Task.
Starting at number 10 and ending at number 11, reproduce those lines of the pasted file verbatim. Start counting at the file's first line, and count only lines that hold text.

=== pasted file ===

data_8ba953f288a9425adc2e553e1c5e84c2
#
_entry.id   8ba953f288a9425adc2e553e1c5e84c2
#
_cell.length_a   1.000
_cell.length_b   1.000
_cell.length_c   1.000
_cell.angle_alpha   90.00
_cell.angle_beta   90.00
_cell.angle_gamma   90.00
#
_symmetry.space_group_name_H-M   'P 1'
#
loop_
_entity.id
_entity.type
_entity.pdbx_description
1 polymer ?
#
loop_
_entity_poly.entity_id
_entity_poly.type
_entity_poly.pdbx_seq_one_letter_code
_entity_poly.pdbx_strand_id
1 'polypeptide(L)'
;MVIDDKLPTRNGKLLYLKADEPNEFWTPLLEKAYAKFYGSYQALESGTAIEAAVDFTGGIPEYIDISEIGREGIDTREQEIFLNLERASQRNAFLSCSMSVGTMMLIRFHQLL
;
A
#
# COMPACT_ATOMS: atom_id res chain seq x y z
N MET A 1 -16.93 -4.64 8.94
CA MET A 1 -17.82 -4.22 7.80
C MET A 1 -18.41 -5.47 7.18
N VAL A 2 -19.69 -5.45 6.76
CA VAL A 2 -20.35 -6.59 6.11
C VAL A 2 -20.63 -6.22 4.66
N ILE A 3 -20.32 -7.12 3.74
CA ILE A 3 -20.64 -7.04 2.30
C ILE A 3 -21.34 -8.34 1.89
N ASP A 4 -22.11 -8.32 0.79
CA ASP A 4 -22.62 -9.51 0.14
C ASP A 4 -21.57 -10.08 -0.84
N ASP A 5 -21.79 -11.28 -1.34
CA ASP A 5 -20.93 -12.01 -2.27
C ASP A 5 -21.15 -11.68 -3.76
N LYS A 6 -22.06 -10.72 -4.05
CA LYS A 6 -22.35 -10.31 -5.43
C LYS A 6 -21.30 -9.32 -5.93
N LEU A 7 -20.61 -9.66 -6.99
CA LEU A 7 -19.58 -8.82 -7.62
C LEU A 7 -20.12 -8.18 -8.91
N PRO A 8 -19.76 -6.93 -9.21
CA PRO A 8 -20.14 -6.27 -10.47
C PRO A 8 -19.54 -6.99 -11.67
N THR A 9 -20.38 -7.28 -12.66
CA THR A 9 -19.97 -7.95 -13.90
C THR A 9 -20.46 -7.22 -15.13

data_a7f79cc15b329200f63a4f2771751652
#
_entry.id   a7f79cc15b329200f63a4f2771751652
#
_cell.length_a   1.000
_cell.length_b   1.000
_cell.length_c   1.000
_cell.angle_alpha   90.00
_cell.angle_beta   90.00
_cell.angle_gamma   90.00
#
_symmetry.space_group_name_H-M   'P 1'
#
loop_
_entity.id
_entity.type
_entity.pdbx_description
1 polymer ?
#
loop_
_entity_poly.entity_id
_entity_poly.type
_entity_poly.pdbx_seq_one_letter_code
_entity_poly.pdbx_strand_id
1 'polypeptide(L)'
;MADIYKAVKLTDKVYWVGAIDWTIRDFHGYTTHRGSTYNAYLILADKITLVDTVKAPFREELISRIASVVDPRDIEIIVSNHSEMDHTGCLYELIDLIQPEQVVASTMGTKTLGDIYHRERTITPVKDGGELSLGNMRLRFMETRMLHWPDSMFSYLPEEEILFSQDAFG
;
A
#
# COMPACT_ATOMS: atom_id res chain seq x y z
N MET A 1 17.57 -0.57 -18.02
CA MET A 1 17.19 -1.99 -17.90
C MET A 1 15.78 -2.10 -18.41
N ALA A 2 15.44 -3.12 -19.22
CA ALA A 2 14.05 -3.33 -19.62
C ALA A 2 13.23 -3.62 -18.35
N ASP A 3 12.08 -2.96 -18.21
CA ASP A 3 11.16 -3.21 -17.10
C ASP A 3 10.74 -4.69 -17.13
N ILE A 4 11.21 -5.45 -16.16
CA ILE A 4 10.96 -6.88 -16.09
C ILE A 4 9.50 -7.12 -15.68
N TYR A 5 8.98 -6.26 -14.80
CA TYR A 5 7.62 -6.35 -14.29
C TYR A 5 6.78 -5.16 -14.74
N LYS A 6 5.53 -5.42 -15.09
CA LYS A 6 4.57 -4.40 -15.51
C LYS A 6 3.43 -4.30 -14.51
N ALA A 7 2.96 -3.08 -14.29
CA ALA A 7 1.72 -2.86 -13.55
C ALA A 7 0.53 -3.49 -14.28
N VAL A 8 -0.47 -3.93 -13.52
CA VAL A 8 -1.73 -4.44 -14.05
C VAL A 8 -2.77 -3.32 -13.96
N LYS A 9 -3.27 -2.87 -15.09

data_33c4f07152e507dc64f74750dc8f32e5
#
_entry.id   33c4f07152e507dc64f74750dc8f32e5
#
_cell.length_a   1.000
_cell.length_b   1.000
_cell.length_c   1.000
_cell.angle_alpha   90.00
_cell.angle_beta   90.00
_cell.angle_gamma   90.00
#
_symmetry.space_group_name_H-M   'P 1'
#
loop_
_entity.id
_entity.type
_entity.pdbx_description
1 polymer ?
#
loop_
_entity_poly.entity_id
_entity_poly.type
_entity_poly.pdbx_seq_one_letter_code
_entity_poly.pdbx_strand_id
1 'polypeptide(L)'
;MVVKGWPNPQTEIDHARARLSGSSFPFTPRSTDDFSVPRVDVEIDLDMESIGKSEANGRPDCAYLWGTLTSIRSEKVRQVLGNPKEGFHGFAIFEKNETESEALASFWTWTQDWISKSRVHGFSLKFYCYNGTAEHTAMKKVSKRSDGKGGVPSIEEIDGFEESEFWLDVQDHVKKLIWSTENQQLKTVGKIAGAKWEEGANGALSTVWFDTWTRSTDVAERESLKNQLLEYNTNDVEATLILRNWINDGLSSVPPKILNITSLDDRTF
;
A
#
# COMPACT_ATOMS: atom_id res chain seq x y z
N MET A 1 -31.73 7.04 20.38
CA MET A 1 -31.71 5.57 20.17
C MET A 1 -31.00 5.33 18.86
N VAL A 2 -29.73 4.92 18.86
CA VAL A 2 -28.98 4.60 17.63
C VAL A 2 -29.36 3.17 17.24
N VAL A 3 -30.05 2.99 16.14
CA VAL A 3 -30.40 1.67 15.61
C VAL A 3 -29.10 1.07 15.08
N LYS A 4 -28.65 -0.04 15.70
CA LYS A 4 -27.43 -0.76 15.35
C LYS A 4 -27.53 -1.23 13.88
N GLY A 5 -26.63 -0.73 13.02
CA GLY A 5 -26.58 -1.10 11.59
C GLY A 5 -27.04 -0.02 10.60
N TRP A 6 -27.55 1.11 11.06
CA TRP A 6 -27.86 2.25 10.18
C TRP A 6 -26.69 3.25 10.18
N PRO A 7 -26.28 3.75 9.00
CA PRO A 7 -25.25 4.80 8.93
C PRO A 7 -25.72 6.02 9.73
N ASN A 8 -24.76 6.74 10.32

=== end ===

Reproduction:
_cell.angle_gamma   90.00
#